Early Childhood Professionals
Get the Tools You Need
Educational materials for schools, parents and child care providers are available at no cost. Just click the link below and fill out a simple order form. If you’re interested in a presentation by a participating optometrist, contact the Eye Care Council at 1-800-960-EYES or email email@example.com.
Spot the Warning Signs
Although some conditions have no symptoms, watch for these early indicators of potential vision problems. Speak up if you see a child displaying these behaviors – more than 80 percent of a child’s ability to learn relies on visual processing.
Frequent rubbing or blinking of the eyes
Short attention span or daydreaming
Poor reading skills
Avoiding close-up work
A drop in scholastic or sports performance
Covering one eye
Tilting the head when reading
Squinting one or both eyes
Placing head close to book or desk when reading or writing
Difficulty remembering, identifying and reproducing basic geometric forms
Poor hand-eye coordination
Educate yourself on children’s vision issues
What is the difference between an eye exam and a vision assessment? Isn’t the school’s vision testing enough?
If a child has had a vision screening from a pediatrician or at preschool, you may be wondering why additional testing is needed. It is important not to confuse a simple vision screening with an optometrist-performed vision assessment.
Vision screenings are not designed to diagnose eye or vision problems. They are designed as a tool to identify children who may need further testing — and some studies estimate that they miss as many as 60 percent of those cases.
What is hyperopia (farsightedness)?
People who are farsighted see distant objects more clearly than those up close. Farsightedness occurs when the eyeball is too short or the cornea lacks adequate curvature.
For many children with hyperopia, their eyes are able to compensate and no treatment is needed. In more severe cases, corrective lenses may be recommended.
Common signs of hyperopia:
Fatigue and/or headaches after working with objects up close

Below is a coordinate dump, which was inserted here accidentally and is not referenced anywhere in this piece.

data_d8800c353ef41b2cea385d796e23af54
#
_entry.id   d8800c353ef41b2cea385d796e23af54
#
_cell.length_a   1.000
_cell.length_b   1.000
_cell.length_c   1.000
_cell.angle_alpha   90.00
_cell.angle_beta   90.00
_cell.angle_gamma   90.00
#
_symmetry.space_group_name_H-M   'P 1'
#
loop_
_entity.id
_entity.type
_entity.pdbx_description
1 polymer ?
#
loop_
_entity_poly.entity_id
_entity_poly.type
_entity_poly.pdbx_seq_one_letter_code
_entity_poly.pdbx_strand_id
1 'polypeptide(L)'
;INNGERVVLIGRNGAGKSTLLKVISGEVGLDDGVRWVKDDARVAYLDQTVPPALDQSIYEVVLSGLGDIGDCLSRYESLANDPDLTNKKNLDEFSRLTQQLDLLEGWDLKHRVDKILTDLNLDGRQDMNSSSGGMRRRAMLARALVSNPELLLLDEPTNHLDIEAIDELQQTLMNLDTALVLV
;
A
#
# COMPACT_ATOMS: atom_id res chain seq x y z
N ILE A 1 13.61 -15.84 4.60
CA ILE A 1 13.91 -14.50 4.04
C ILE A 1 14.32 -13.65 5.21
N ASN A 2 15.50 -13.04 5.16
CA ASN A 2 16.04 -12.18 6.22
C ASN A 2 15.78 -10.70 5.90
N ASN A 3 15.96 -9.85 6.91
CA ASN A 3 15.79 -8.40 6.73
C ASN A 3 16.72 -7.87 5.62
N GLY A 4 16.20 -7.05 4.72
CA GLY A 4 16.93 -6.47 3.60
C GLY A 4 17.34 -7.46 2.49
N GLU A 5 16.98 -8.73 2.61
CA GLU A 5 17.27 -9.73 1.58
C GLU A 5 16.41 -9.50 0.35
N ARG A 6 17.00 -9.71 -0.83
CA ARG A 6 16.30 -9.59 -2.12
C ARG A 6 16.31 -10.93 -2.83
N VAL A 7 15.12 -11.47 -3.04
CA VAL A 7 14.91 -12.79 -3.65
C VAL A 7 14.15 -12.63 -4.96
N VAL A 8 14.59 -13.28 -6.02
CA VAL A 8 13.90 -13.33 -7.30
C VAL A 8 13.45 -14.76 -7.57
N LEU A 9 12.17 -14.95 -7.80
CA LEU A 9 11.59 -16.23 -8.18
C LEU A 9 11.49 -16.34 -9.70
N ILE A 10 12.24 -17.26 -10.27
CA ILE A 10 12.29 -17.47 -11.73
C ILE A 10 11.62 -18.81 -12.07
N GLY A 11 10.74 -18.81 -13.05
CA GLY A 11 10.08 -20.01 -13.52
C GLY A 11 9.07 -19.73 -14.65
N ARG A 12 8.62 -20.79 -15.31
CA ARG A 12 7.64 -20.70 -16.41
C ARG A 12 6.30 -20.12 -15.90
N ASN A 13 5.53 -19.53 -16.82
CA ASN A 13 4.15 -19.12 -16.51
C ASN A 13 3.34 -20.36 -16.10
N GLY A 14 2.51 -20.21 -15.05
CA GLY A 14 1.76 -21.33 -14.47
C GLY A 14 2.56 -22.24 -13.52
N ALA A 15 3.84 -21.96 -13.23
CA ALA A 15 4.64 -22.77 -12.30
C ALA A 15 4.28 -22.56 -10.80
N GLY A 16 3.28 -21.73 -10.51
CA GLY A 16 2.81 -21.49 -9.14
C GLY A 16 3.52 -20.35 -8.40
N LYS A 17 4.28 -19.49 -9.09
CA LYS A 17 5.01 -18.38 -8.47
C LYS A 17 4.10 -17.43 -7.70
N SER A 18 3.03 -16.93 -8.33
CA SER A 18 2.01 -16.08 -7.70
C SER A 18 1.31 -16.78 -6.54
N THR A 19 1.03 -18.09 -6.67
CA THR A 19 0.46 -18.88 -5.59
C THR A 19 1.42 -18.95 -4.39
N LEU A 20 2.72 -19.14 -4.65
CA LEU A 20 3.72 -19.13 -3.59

Aching or burning eyes
Anxiety after sustained concentration
What is myopia (nearsightedness)?
Myopia is a vision condition in which nearby objects are seen more clearly than those farther away, a result of eye structure being too long or the cornea too curved. Nearly 30 percent of the U.S. population has myopia, which usually manifests in school-age children. Myopia can be inherited, but can also develop after repeated periods of visual stress.
Most children with nearsightedness are prescribed eyeglasses. Older children and teens may be candidates for contact lenses, and adults can explore corrective refractory surgery.
Common signs of myopia:
Persistent squinting at faraway objects
Excessive blinking and eye rubbing
Headaches after periods of focusing
Requests to sit closer to blackboards at school or TV screens at home
Unawareness of distant surroundings
What is amblyopia (lazy eye)?
Amblyopia refers to a lack of central vision in one eye that is not caused by other eye health issues. It usually appears before age six, and often occurs in those who have a large difference between the degree of nearsightedness or farsightedness between the two eyes.
Symptoms in children can be heavily favoring one eye or frequently bumping into things on one side of their field of vision. Treatment usually includes a combination of corrective and prism lenses, vision therapy or patching the dominant eye.
Lazy eye, which can cause permanent vision loss, will not correct itself with time. Early intervention drastically increases the chance for complete recovery.
What is strabismus (crossed eyes)?
Strabismus occurs when a patient’s eyes do not look at the same place at the same time, resulting in different images being sent to the brain. It usually appears in children before the age of three, but can also develop in older kids or adults.
Early diagnosis is vital to helping children with this condition. Around five percent of children have strabismus, which can result in permanent vision loss if left undetected. Treatment can include eyeglasses, prism lenses, vision therapy or surgery to adjust the muscles around the eye.